British Museum promotes Treasures from the Waddesdon Bequest

IMG_1010_2The Rothchilds were among the greatest collectors of the 19th century. The Waddesdon Bequest was donated to the British Museum by Baron Ferdinand Rothschild on his death in 1898. The Baron’s aim was to possess a special room filled with splendid, precious and intricate objects in the tradition of the European courts of the Renaissance and Baroque periods.

The public can now also enjoy the items on display, which have been moved to what used to be the reading room of the British Museum, made possible through a donation by the Rothchild Foundation. The collection, originally housed in the New Smoking room at Waddesdon Manor, has since June 11, 2015 been moved to a more prominent position at the British Museum. The Baron wanted it to be free. “You collect things to tell people you are not going anywhere”. The collection demonstrates how, within two generations, the Rothchilds expanded from Frankfurt to become Europe’s leading banking dynasty, and reflects the way in which they enhanced their power and status through discerning collecting. They valued virtuosity, and demonstrated discernment and a sense of history in selecting their treasures. Baron Ferdinand’s ambition was to rival the great court collections of Europe.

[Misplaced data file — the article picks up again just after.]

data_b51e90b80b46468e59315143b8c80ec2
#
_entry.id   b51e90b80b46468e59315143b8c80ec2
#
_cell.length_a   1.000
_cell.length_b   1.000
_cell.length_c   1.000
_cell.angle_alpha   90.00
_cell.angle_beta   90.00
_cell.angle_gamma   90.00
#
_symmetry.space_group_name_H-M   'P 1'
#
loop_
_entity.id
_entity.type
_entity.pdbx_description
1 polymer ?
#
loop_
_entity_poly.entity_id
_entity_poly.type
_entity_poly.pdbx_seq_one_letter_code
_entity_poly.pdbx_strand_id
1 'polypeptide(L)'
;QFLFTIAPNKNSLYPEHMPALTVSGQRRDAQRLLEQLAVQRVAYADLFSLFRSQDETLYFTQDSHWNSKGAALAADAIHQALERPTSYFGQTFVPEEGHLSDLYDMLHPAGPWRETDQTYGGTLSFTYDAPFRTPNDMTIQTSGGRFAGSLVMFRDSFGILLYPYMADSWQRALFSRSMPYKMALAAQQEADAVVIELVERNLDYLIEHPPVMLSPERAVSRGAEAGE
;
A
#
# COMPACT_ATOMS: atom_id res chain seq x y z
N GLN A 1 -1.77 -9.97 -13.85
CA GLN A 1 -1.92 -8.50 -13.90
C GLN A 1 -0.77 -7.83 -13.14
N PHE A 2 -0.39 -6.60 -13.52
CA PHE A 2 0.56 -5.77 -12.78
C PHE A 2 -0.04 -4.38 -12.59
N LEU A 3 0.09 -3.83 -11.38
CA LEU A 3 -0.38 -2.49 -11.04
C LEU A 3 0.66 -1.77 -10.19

Film at the side of some of the displays allows visitors to see the intricate detail of the items that might otherwise be missed. An amber tankard from the 17th century has panels carved out, representing the seven deadly sins. Not to be missed is the Holy Thorn Reliquary, made to contain a thorn supposedly from the Crown of Thorns that was placed on Christ’s head before the crucifixion. The Reliquary is enamelled with gold, sapphires, rubies and pearls. Several of the exhibits are known forgeries.
The Bequest is named after Waddesdon Manor near Aylesbury in Buckinghamshire, a FrenchIMG_1008 chateau built by Baron Ferdinand from 1874 – 83. At the back of the room on the wall housing the collection is a film showing rooms at Waddesdon which is now a National Trust property.
Admission free. The British Museum, London.


About Natasha Blair

Travel journalist who enjoys discovering new places in style, where possible, with her dog, a Coton de Tulear, called Poppy. Good food, not necessarily gourmet, is important as is the atmosphere as she also writes about restaurants. Culture is another love, and as she is based in London, she reviews theatre and art exhibitions.
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